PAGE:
Africa’s under-40 millionaires share their secrets to success
Forbes this week published a list of ten African millionaires in their 20s and 30s. Prior to the publication of the Forbes list, How we made it in Africa had already featured interviews with many of the mentioned entrepreneurs. In this article, a selection of Africa’s under-40 millionaires share their secrets to success and give advice to other budding entrepreneurs.
Jason Njoku | Age: 31 | Founder/CEO, Iroko Partners
Iroko Partners is the world’s largest online distributor of Nigerian films. In an earlier interview with How we made it in Africa, Njoku described the company’s iROKOtv platform as the “Netflix of Africa”. Iroko recently received an US$8 million investment from Tiger Global Management, a New York-based venture capital and private equity fund.
Njoku says the idea for the business was born from the difficulty his family had in finding Nigerian films in London. “Coming from a Nigerian family, I have always had a sense of the power of Nollywood films. I had difficulties when my mother asked me to get her some. Other family members also struggled to get their hands on their favourite films. I soon realised that there was a gap in the market since the films were only available on DVDs, which were quite difficult to find in the West. I bought the online licences for as much Nollywood content as I could and started to distribute them online,” he says.
Njoku’s first job was selling fruit and vegetables at a market in London. “It was cold and I had to get up really early,” he remembers.
These days Njoku’s biggest worry is to keep his team motivated. “I want them all to be engaged with the company and excited about where we are heading. We’ve seen rapid [staff] expansion in the last 12 months, from 18 to almost 100. I spend a lot of time thinking about getting the right people for the team, that they are happy in their roles and that they have a clear vision set in front of them.”
He says his tenacity is the biggest reason for his achievements.
Njoku’s advice to other African entrepreneurs? “Spot an opportunity, make a plan and run with it. I definitely had the right idea, in the right place, at the right time and I knew I could do it. I learnt from my mistakes, but still kept true to my own vision. You need to have that kind of confidence to make these things work. Don’t hang around waiting for things to happen.”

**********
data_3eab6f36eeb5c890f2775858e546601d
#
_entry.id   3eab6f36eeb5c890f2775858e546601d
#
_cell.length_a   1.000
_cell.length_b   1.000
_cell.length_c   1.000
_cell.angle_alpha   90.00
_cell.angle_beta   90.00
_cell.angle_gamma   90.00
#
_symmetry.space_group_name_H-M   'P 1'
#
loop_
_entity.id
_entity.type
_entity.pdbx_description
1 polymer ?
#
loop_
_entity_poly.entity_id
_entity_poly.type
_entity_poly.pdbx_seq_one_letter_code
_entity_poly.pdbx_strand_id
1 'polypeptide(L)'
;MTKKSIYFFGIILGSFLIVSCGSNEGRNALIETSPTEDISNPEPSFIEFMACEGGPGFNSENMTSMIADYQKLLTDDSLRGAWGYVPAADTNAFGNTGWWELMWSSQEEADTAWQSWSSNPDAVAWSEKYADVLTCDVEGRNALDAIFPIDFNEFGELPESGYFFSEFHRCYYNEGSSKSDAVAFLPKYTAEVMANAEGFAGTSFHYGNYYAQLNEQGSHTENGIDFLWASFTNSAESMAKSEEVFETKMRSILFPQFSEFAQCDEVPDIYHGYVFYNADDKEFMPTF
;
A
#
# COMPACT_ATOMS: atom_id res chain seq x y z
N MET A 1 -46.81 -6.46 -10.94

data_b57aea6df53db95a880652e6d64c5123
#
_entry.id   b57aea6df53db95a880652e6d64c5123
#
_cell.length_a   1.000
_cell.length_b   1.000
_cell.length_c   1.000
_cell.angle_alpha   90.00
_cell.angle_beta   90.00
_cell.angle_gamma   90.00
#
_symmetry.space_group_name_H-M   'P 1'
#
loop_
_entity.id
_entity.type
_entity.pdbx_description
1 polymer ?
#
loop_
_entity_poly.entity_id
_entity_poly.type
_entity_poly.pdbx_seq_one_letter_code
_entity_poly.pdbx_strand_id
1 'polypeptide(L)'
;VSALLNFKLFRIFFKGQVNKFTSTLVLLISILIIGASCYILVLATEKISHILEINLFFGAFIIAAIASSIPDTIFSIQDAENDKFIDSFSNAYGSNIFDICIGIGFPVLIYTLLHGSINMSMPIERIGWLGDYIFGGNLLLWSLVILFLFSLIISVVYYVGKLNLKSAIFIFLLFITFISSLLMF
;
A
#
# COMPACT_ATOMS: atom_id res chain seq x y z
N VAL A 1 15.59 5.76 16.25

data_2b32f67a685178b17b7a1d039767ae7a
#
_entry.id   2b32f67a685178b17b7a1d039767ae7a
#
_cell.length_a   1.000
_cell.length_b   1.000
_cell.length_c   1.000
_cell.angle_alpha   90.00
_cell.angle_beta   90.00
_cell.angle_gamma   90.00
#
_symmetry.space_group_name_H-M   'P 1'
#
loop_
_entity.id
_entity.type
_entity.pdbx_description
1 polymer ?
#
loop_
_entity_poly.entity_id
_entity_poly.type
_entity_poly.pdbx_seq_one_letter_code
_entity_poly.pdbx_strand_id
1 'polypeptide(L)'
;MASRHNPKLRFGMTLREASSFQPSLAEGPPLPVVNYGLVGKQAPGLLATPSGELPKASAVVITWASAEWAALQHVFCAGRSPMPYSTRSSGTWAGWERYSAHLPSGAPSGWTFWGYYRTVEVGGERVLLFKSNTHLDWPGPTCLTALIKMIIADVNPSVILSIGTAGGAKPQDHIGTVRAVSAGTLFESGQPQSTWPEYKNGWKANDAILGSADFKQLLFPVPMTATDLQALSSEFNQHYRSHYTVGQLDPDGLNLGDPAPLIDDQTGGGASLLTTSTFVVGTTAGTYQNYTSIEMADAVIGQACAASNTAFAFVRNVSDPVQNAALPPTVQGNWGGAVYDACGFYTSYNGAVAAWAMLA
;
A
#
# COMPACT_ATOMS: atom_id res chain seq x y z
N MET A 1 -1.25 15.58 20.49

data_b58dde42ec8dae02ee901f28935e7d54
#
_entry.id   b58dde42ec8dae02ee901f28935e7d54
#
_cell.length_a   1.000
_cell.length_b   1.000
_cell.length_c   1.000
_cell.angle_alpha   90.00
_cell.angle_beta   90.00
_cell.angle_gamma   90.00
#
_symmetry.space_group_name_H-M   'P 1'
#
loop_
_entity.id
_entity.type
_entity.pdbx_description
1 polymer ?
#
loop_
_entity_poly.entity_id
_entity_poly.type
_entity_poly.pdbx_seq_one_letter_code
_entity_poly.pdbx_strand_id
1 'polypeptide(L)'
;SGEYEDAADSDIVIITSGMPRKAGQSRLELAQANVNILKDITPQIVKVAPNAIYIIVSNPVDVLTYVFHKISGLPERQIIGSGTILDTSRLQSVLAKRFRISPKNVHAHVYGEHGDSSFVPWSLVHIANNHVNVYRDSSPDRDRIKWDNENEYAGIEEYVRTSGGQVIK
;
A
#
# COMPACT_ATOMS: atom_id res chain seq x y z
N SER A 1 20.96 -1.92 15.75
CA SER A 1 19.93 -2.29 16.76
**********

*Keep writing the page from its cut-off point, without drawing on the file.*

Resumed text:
Kamal Budhabhatti | Age: 36 | Founder/CEO, Craft Silicon
Craft Silicon is one of Kenya’s leading software exporters, offering solutions to financial institutions around the world.
Budhabhatti started Craft Silicon after being deported from Kenya. “After I completed my studies I moved to Kenya [from India] and worked for a company in the polythene sector for a while doing data entry. Five months later a friend of mine approached me to write software for a local bank. Of course my boss found out about this and was not very pleased. He had me deported back to India. On my flight all I could think about was the great opportunities in Kenya. I moved back to Kenya and began writing software for banks full time. This eventually gave birth to what Craft Silicon is today,” he explains.
When starting the business, Budhabhatti worked without a salary for six years. “I concentrated on growing the company. We want to continue growing the company so that one day we can hire 10,000 people and sell our software all over the world. Today the company is valued at about $30 million. I am not very happy with that. There is still one zero missing at the end. My vision is that by the year 2020 we will have a valuation of $500 million.”